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BT’s Ultrafast FTTP Broadband Reaches Nearly 150,000 UK Premises

Thursday, July 10th, 2014 (12:02 pm) - Score 2,138
bt superfast fibre on demand broadband fttp

BT’s “ultrafast” fibre optic based Fibre-to-the-Premises (FTTP) broadband network, which can currently deliver Internet download speeds of up to 330Mbps (30Mbps uploads), has revealed that the operators national network is now covering “nearly” 150,000 homes and businesses (premises passed) across the United Kingdom.

Unfortunately it’s been hard to find official coverage figures for BT’s FTTP network, which is perhaps partly related to the abandonment of their original commercial plans for a native roll-out to 2.5 million premises (here). Until recently the best information we had was almost two years old and suggested that BTOpenreach had made FTTP available to around 95,000 UK premises (7,000 subscribed).

But recently we’ve noticed a greater willingness to mention FTTP as part of several Broadband Delivery UK (BDUK) schemes, such as the West Sussex deployment (here). Elsewhere the Superfast Cornwall project has also revealed that around 62,000 local premises can now gain access to an FTTP service (here). It’s too early to say whether this marks a shift in strategy, but at least we’ve seen more about FTTP from BT in the last two months than the whole of the past two years.

The latest sign of this comes via way of a comment from a member of PlusNet’s (BT company) Products Team, Dave Tomlinson, whom let slip during a broadband technology debate (here) that BT’s national FTTP network could now reach “nearly150,000 premises. Thanks to one of ISPreview.co.uk’s readers for pointing this out.

Dave Tomlinson said:

We work very closely with both Openreach and BTW regarding both FTTC and FTTP. We’ve been there since the start of both products and FTTPoD and they listen to our feedback.

Right now the focus is on getting fibre out to as many people as possible; the commercial rollout is nearing completion and the BDUK rollout is in full swing now. Contracts are being signed with new housing developments so that they get FTTP as standard and there are a number of existing MDUs (blocks of flats) getting FTTP. FTTP coverage is nearly 150k properties with more being added each week.”

It’s widely known that BT’s native FTTP deployment (not to be confused with the expensive Fibre-on-Demand solution) suffered due to problematic and expensive installation work, especially when bringing the service over the last hurdle and directly into people’s homes. Tomlinson covers this a little bit too and offers a useful insight.

Dave Tomlinson added:

I just looked back and we did our first FTTP install almost 4 years ago, as AndyH notes the hard part is getting the fibre into the home. We’ve done FTTP installs at most of the locations that Openreach have deployed it, the easy ones are the greenfield sites where the ONT is already in situ, customer says can I have FTTP, we most them a router and it’s on the next day. I’ve lost track of some of the issues we’ve had with brownfield, road closures, rabbits in ducts, cars parked on top of manholes, blockages, hedges, trees, you name it we’ve probably had it as a problem for one of them.”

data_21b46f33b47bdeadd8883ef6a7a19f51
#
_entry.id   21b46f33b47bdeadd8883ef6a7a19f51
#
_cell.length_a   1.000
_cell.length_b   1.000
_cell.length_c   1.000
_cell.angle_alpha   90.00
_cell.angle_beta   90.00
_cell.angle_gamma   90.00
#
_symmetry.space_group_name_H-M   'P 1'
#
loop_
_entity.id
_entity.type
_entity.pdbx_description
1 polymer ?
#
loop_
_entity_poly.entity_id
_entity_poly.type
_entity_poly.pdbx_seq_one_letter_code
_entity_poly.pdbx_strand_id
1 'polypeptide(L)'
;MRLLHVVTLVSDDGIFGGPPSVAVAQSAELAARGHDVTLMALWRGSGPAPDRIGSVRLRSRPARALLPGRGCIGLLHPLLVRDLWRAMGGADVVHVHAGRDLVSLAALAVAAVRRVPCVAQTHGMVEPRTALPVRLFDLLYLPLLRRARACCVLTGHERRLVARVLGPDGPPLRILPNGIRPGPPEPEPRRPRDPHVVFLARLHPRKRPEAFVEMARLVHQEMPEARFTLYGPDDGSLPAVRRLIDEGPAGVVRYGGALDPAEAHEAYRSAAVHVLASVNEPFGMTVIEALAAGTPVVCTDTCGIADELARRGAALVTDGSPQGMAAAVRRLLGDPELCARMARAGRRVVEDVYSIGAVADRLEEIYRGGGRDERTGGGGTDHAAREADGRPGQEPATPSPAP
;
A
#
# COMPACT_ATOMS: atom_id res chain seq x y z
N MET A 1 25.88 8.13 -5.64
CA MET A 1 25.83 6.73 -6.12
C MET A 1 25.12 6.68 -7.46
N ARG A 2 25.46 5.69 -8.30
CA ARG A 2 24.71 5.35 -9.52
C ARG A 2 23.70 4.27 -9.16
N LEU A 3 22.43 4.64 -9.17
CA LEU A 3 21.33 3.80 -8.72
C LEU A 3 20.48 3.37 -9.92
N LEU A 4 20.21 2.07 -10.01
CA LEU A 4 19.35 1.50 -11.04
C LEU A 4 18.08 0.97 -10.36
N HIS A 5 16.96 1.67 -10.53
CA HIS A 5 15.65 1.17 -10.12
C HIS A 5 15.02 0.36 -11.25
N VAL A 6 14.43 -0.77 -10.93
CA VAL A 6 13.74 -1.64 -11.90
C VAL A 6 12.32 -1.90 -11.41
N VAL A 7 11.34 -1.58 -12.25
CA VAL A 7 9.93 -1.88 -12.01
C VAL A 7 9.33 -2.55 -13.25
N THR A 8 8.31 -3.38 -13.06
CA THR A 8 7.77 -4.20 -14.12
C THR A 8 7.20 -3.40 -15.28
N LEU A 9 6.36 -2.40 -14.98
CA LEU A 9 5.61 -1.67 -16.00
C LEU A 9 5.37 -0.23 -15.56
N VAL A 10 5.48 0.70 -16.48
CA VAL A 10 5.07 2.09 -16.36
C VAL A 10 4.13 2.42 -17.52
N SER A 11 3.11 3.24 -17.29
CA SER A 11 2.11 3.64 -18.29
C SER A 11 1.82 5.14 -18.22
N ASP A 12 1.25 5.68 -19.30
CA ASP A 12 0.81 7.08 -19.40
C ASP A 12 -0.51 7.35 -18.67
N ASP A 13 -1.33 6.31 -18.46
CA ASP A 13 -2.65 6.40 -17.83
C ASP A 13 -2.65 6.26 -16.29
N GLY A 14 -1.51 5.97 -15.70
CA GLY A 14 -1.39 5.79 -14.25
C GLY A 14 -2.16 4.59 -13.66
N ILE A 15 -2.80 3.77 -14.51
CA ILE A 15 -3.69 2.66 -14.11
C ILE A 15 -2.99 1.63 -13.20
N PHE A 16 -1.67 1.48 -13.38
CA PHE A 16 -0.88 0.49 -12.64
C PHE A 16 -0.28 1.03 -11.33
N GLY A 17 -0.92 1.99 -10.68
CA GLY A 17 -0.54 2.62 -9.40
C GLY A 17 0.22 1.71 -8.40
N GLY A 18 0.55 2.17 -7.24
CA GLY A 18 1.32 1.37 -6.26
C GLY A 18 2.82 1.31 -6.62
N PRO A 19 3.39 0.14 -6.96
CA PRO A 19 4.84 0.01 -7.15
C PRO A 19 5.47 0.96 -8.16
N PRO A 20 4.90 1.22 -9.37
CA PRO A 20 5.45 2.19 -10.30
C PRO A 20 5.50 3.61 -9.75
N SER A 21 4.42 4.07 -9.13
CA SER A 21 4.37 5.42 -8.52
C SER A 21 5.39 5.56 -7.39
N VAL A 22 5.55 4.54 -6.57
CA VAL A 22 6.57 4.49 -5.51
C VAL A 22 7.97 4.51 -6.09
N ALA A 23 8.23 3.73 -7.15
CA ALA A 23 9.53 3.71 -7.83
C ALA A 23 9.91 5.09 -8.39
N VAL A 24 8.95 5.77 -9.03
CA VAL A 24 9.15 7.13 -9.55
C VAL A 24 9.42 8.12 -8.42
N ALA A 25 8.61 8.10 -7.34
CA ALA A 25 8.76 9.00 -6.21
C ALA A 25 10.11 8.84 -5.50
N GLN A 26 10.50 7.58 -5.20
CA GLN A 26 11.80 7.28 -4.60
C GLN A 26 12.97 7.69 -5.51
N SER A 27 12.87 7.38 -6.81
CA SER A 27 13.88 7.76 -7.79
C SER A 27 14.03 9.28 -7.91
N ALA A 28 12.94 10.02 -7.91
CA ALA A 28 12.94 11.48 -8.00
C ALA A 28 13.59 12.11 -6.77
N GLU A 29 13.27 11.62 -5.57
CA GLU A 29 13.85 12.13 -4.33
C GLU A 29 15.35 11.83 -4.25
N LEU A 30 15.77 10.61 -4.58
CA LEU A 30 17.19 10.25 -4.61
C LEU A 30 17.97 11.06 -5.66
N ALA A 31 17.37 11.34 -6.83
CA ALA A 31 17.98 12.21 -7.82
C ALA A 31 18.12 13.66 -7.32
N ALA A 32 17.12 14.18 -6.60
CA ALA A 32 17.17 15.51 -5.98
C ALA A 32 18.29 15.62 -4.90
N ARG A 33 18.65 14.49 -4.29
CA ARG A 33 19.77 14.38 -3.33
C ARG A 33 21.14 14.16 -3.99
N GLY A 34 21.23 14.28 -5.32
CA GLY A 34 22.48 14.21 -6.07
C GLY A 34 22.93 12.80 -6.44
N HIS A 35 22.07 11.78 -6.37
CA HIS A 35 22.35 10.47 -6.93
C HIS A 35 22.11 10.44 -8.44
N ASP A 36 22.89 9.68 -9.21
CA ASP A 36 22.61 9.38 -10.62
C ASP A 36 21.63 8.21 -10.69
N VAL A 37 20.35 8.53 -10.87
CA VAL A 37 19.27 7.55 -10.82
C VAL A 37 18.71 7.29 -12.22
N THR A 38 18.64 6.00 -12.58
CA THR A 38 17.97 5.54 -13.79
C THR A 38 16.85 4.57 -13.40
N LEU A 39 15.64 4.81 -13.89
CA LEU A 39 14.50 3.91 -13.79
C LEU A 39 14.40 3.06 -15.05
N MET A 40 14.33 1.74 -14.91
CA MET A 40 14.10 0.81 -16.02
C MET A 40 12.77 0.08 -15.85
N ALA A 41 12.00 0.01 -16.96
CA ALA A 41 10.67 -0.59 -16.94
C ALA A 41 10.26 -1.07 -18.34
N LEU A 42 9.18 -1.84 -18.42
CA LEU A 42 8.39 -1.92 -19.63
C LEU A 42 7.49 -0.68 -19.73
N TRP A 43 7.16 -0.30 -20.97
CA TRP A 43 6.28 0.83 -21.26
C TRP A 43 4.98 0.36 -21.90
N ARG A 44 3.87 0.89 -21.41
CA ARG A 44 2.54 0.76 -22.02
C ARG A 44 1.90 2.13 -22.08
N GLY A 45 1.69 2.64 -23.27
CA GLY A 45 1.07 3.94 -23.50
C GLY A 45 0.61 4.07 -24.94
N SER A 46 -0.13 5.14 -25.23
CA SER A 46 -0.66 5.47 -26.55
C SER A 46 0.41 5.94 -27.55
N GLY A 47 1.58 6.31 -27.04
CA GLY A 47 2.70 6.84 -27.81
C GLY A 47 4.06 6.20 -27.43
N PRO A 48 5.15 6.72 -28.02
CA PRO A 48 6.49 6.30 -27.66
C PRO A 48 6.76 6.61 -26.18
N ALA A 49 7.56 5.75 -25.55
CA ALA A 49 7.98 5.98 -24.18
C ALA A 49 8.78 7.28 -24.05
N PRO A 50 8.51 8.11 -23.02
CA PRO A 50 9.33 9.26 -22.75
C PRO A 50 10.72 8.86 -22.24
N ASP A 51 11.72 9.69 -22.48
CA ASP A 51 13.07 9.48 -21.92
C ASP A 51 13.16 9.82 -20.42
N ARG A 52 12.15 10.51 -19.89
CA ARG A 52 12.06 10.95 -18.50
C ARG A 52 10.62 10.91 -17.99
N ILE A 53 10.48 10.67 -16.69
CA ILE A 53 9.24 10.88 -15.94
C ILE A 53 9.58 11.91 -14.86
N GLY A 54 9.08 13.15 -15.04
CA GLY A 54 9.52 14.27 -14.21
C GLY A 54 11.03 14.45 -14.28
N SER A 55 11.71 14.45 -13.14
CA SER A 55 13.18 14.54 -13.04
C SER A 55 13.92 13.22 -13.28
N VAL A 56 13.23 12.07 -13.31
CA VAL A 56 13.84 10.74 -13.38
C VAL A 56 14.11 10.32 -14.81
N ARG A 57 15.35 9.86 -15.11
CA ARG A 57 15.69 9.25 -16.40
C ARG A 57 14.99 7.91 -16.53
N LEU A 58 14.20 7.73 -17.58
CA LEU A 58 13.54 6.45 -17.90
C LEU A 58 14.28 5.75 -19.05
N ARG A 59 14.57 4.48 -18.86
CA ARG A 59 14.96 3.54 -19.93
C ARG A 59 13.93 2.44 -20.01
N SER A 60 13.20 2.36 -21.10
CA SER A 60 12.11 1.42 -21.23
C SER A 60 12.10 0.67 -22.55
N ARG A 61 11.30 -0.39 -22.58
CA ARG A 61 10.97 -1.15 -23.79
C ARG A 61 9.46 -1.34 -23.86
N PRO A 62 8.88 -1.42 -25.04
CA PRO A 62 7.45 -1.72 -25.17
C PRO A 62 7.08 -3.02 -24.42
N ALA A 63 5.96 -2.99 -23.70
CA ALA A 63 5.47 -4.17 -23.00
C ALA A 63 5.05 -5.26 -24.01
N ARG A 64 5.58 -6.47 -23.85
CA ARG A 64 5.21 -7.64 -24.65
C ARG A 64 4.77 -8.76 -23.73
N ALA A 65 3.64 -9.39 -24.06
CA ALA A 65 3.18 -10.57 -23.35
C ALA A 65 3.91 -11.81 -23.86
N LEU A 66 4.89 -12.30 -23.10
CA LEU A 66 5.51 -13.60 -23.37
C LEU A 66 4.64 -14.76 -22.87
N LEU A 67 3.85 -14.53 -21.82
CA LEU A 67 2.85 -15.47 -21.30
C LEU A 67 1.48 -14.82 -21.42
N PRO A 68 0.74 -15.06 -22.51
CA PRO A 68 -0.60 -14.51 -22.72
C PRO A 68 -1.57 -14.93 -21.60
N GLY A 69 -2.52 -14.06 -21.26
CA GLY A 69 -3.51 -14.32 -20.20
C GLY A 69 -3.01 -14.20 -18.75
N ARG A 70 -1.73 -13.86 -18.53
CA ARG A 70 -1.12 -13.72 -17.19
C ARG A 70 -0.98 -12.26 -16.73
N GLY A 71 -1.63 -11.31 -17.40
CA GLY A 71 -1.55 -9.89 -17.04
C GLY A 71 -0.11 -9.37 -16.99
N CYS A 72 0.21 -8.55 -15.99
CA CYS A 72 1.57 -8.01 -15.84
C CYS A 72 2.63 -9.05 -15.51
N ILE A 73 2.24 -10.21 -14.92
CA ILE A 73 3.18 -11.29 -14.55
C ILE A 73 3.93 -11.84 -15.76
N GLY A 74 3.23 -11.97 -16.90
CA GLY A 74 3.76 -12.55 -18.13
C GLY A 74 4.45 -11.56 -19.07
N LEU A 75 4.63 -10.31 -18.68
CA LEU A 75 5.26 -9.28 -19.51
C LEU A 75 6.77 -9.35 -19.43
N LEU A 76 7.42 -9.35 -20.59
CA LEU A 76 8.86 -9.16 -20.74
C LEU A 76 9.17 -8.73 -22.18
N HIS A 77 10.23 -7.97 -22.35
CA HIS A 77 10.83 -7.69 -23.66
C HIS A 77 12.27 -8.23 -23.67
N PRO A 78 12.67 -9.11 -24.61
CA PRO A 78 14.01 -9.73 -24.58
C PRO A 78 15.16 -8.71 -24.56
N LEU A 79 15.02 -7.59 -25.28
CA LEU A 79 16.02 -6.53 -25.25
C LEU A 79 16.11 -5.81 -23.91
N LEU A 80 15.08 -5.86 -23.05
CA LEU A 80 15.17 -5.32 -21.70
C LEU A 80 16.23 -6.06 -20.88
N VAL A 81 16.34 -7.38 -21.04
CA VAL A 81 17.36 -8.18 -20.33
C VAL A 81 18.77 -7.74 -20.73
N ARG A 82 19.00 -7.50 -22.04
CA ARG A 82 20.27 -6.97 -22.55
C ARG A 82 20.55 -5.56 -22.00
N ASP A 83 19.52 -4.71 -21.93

Getting information out of BT about their FTTP deployments has historically been like trying to squeeze blood from a stone and so we’re grateful to Tomlinson for finally being able to shed a little light upon this greyest of areas.

Naturally we have attempted to gain confirmation from BT too, although their email servers appear to be blocking our hails (this is not BT’s fault, the spamhaus filter is just being overzealous against our web hosts as can sometimes occur).

PS – “Rabbits in Ducts”, we’d gladly pay to see a picture of that fun :).

Leave a Comment
6 Responses
  1. Avatar btor for dummies

    lol the speeds are diabolical now nevermind upgrading which will be another farce to the system cannot promise yous this and that aload of balls

  2. Avatar DTMark

    Following Ed Vaziey’s announcement that we’re all in line for superfast broadband I’m very much looking forward to FTTP, since our D-side is 1280m long.

    Only about a third of our village needs FTTP to hit that target. VDSL will suffice for the others in the short to medium term.

  3. Avatar btor for dummies

    hmmm @new Londoner it means the speed what fibre is now they cannot guarantee them speeds never mind upgrading to this as fibre is sh*t anyway as these say superfast fibre.

    • Avatar FibreFred

      Thanks, yes that made more sense this time around, for me anyway

    • Avatar Ignitionnet

      No they can’t guarantee speeds, that is why it doesn’t cost hundreds a month.

      Perhaps we should all go back to 512k so that we all get the speed we are paying for all the time?

      As speeds go higher they will become more variable. This affects FTTP as much as everything else. There is no longer the distance issues that there are with copper but even with fibre all the way to the home the only guarantee is that you are connected to the exchange / wherever at full speed. Beyond that no guarantee of full speed.

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